To support our paramedics and keep their important skills focused on emergency calls, we hired more than 140 transport operators to staff many of the new units.
We also added a registered nurse to the EHS Medical Communications Centre. The nurse works alongside a clinical support paramedic and physician to give medical advice and treatment options to callers. Our communications centre is one of the few in Canada to have all three of those healthcare professionals embedded.
Last year, we implemented a direct-to-triage policy that supports paramedics to take low-risk patients to the emergency department waiting room to be assessed by healthcare staff. Previously, paramedics had to wait with patients until a doctor took over their care.
We are making it easier and more attractive for people to become paramedics in Nova Scotia by offering more training opportunities, tuition rebates and incentives. It has never been a better time to start training in paramedicine.
Improving the delivery of emergency care for Nova Scotians requires investments and support for other areas of the healthcare system.
Nova Scotia Health, with support of the government, is improving access and flow in hospitals with initiatives like the Care Coordination Centre, the first provincewide command centre in Canada that gives healthcare teams information on bed availability, ambulance offloads and patient transfers. The command centre enables staff and physicians to spend more time providing care instead of co-ordinating it, directly addressing the need for faster access to care.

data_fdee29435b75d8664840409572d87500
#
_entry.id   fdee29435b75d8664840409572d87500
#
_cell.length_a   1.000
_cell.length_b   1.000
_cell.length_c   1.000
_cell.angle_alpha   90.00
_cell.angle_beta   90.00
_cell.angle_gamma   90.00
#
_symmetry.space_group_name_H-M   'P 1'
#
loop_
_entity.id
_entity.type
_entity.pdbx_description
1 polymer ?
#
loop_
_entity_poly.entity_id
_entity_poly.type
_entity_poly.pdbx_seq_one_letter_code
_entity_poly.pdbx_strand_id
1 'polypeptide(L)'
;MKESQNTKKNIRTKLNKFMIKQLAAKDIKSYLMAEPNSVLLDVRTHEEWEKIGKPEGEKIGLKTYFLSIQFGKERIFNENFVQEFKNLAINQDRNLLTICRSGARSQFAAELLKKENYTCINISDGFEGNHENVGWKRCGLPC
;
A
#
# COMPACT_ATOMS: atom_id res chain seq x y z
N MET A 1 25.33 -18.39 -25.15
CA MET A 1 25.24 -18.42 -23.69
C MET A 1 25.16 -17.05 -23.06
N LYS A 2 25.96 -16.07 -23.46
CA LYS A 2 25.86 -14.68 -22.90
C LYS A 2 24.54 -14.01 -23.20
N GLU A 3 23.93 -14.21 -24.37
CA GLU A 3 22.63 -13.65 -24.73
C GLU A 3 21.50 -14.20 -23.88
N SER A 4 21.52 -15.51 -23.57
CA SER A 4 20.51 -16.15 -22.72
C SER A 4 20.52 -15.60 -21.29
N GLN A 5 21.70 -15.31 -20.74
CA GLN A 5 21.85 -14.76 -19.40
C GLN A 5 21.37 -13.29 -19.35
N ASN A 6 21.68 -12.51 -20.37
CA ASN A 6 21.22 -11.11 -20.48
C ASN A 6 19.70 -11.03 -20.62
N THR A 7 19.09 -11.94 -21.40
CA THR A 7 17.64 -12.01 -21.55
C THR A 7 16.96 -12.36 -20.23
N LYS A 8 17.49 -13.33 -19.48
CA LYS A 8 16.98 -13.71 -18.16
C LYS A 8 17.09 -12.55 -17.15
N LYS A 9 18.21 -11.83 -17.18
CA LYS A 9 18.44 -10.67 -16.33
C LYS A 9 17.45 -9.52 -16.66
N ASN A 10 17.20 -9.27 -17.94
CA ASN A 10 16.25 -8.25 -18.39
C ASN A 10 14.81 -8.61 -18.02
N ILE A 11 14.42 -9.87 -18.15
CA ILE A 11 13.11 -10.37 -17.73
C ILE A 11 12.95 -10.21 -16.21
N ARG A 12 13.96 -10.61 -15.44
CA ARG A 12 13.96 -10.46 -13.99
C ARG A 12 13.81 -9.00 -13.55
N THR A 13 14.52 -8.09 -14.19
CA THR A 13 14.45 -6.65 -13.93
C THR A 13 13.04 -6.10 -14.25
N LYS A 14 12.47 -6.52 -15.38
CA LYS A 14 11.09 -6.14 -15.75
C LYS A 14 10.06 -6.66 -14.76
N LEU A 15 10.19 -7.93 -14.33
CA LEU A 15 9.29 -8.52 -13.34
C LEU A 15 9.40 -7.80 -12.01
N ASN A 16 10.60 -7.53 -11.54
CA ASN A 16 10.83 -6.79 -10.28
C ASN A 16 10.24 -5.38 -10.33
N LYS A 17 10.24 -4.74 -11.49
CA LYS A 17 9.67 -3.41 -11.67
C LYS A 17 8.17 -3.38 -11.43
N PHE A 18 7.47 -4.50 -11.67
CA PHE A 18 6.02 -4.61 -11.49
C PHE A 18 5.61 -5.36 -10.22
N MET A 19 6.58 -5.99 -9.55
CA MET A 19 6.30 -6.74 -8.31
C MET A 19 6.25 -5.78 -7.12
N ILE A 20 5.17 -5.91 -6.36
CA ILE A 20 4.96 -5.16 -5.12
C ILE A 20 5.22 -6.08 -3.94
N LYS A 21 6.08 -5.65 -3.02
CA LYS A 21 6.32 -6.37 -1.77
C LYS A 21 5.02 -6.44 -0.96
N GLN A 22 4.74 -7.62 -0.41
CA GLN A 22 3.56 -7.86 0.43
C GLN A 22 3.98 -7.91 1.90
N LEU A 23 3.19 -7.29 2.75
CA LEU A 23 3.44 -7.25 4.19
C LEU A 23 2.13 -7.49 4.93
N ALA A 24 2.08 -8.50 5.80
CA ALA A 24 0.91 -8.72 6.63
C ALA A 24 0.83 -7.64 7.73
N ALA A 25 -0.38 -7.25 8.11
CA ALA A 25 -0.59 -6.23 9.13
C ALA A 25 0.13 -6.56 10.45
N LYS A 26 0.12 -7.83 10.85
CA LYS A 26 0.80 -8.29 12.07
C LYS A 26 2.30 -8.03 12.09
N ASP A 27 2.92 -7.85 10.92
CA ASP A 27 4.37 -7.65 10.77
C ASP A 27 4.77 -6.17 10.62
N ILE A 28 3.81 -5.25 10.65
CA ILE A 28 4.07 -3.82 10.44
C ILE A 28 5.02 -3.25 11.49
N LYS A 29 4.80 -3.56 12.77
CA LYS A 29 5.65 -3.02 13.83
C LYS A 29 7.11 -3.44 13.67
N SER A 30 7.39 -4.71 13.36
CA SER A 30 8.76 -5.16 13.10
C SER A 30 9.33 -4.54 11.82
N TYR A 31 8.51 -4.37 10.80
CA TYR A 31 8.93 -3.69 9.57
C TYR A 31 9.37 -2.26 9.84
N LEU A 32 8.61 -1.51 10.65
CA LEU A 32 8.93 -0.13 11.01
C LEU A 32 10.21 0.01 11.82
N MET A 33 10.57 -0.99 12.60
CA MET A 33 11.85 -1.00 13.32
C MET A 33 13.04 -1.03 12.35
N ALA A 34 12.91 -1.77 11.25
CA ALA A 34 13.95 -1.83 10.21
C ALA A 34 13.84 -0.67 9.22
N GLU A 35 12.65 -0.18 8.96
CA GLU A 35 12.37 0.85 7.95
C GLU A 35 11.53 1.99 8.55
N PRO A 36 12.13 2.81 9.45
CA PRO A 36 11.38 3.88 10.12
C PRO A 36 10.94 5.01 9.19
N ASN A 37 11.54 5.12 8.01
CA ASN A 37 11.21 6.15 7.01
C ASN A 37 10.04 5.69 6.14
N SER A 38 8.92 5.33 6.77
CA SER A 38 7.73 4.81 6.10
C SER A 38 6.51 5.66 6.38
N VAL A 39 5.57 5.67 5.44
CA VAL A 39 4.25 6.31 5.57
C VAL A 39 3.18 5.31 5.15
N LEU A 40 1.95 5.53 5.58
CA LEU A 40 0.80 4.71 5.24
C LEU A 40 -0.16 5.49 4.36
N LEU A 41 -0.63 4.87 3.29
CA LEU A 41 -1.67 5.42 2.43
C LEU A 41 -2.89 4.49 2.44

And there’s SAFER-f, an initiative focused on improvements like completing lab tests sooner, better co-ordinating healthcare teams and improving communication with families and patients, all of which help patients to return home sooner.
Increasing evening and weekend access to services such as physiotherapists, dietitians, pharmacists, occupational therapists and discharge planners also helps patients reduce their length of stay.
And we are building. Many hospital beds are being used by patients who could be better served in long-term care or could be monitored effectively outside of the hospital with the right set-up. That’s why we are building long-term care homes across the province and transition to care beds in key areas. This will ensure people get to the care they need in the right place.
I would like to speak directly to those who work in our Emergency Health Services system – our paramedics, doctors, nurses, administrators and all the professionals who are working hard to provide us care.
As a nurse, I know working in healthcare isn’t always easy. The days are long, and the work can be demanding physically, mentally and emotionally. Yet, every day, you come to work ready to help people in their moment of need. For that, we all thank you for your dedication and service.
We will continue to focus on improving your working conditions, improving offload times, getting ambulances back on the road faster and working together to get Nova Scotians the care they need.